In another aspect the magnet comprises an electromagnet, with the vehicle optionally including a control for actuating the electromagnet. In addition the vehicle may include a sensor, which senses when the vehicle is in proximity to the stationary conductor and, further, generates an actuating signal to the control for actuating the electromagnet.

In yet another aspect, the stationary conductor comprises a plurality of loops of conductive wires. For example, the loops of conductive wires may be mounted about a frame with an upper raceway and a lower raceway that are separated by a magnetic shield, such as a metal shield. For example, the frame may comprise a generally H-shaped frame, which defines the upper and lower raceways.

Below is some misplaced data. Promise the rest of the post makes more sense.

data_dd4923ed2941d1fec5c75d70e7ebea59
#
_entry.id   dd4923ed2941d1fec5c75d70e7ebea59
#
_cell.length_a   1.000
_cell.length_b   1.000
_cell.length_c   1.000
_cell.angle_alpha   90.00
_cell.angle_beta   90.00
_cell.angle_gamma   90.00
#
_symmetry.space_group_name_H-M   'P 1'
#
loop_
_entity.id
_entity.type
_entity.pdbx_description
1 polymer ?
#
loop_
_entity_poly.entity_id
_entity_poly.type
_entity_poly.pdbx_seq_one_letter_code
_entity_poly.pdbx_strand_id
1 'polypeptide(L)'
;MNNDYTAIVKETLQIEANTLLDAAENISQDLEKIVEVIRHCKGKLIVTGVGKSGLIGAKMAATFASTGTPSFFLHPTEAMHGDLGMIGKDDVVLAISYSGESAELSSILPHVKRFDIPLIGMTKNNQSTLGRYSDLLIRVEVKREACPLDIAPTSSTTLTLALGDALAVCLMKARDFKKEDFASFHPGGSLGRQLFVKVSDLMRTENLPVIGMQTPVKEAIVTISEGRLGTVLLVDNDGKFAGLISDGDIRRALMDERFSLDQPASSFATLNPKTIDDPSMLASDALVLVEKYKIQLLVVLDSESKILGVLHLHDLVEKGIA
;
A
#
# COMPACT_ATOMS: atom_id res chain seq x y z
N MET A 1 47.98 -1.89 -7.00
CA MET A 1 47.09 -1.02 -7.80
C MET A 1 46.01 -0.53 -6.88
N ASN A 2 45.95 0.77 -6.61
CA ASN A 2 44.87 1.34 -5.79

In another form of the invention, an energy recovery system includes a vehicle, a device for producing a magnetic field, which is mounted to the vehicle, and a circuit. The circuit includes a stationary conductor adapted for placing in the path of the vehicle when the vehicle is moving wherein the magnetic field induces current to flow through the circuit when the vehicle passes by the conductor. The device is configured to move between an operative position wherein the magnetic field is in close proximity to the circuit and a stowed position wherein the device is moved closer to the vehicle.